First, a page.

Shelby Ortman, who's now 11, was a baby when she was taken from her biological mother because of neglect and abuse. Shelby's mom drank alcohol when she was pregnant.
Shelby's adoptive mother, Leann Ortman, sits beside her in their Sioux Falls home as Shelby describes herself. "I'm kind of a slow thinker," says Shelby Ortman. "It takes time for me, and I kind of have to go through it slowly. Then I'll get it."
'WHY DO I DO THAT?'
Shelby gets it because she's told often that she can. Leann Ortman wasn't always sure her daughter would have the cognitive ability to learn.
"She raged a number of hours a day. We're not talking temper tantrums, we're talking restraining hold tantrums. She was completely out of control. It was sad, it was frightening and extremely disruptive," says Leann Ortman. "It broke my heart, but when she was done she would just look at me and ask, 'Why do I do that?'"
Shelby doesn't remember acting that way, and she sits next to her crying mother motionless and unmoved. She takes medication to keep her calm and focused.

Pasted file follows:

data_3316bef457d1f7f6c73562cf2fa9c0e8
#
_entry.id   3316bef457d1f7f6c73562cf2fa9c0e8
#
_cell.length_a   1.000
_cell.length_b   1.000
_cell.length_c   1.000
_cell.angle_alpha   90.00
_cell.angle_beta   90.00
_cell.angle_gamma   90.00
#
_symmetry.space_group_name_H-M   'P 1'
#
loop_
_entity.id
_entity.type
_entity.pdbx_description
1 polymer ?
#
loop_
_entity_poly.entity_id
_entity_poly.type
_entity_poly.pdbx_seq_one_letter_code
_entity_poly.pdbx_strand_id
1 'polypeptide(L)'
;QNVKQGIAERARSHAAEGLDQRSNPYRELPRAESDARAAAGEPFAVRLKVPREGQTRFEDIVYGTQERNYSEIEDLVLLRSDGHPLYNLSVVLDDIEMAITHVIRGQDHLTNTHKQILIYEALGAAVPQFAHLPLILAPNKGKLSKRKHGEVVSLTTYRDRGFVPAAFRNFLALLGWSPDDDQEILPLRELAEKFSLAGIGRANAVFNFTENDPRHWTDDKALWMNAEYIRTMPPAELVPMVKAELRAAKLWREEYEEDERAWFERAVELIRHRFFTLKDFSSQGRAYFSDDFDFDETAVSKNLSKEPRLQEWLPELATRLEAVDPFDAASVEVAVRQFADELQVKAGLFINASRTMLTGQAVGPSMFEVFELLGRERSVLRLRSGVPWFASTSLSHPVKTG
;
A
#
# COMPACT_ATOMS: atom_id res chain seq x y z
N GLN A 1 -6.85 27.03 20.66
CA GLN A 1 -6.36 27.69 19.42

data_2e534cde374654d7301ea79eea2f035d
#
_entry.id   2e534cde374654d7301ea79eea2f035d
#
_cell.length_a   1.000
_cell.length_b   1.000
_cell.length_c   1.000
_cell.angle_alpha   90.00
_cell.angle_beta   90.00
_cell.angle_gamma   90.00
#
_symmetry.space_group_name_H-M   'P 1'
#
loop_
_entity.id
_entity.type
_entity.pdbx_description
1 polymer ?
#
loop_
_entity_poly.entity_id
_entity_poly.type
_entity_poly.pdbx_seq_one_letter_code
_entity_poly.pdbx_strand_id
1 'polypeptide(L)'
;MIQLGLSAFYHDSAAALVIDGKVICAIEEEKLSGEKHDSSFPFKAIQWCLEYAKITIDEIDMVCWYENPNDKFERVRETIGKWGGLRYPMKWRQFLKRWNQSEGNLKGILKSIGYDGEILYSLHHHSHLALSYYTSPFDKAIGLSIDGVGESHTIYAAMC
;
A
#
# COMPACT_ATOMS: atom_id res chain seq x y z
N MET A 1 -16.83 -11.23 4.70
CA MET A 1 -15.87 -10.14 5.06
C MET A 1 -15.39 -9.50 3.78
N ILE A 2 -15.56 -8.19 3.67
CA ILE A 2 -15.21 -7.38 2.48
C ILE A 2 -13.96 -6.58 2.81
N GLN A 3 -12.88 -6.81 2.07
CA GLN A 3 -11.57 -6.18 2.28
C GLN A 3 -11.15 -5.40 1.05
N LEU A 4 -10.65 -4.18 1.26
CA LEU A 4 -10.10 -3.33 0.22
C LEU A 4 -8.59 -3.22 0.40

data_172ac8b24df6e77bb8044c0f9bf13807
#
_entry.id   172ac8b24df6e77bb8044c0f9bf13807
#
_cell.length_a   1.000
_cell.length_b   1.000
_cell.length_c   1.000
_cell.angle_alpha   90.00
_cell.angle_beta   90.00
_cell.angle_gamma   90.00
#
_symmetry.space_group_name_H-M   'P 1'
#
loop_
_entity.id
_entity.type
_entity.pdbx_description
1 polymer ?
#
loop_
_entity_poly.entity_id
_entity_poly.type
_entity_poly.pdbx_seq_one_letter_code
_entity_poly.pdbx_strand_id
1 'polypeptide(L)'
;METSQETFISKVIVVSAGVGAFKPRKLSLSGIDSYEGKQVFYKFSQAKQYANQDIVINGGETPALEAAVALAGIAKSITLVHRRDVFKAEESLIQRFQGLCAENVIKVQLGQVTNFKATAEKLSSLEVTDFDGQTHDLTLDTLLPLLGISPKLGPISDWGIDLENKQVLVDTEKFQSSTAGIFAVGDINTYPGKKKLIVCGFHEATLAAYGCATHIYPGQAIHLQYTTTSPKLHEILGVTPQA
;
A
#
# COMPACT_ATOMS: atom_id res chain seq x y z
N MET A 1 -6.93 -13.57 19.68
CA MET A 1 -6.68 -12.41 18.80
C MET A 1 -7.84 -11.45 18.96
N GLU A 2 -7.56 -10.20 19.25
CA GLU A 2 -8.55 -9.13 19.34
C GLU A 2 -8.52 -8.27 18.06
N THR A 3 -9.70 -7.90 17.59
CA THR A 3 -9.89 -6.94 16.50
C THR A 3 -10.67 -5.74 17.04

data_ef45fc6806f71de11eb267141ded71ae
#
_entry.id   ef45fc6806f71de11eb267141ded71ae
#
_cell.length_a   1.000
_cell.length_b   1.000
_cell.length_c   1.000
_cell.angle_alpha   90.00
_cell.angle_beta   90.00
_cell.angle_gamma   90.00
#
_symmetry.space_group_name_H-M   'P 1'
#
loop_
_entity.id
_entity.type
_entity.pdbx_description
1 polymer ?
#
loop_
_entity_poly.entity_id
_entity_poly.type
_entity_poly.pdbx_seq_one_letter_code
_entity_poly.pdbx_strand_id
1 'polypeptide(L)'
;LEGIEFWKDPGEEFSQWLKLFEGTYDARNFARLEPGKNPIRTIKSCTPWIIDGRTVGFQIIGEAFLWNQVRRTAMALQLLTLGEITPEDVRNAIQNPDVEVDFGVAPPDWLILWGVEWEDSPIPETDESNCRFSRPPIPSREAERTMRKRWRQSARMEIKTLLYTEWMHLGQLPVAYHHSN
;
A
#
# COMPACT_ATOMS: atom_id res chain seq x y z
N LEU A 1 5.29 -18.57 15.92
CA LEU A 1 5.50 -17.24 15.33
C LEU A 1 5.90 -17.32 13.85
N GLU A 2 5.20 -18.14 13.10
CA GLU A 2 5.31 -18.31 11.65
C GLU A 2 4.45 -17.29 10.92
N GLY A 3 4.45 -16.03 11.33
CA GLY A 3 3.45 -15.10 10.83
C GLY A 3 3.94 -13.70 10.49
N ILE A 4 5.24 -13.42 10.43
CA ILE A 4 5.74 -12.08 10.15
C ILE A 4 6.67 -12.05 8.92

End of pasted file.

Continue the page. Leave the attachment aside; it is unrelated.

Shelby doesn't have the striking facial features of fetal alcohol syndrome, the flat skin between the nose and mouth and the narrowly spaced eyes. Instead, the 11-year-old has problems learning and remembering. She often has trouble answering questions because she can't remember what she wants to say.
Shelby entered the foster care system as a baby. It was an open adoption, so Shelby has contact with her birth mother. Pre-natal alcohol exposure left Shelby with a learning disorder. Despite those challenges, Shelby is clear about how she feels about her birth mother.
"I don't think that she thinked (sic) about it, that it was going to hurt me. But it's sad, because I'm going to fight with this and it's going to be here as long as I live. It's really hard because she could have made the right choice," says Shelby Ortman.
ADOPTIVE PARENTS SOMETIMES IN THE DARK
The Ortmans understood the effects of fetal alcohol exposure when they adopted Shelby. Many adoptive parents don't. Yet 90 percent of the kids diagnosed on the spectrum of fetal alcohol disorders are in the foster care system.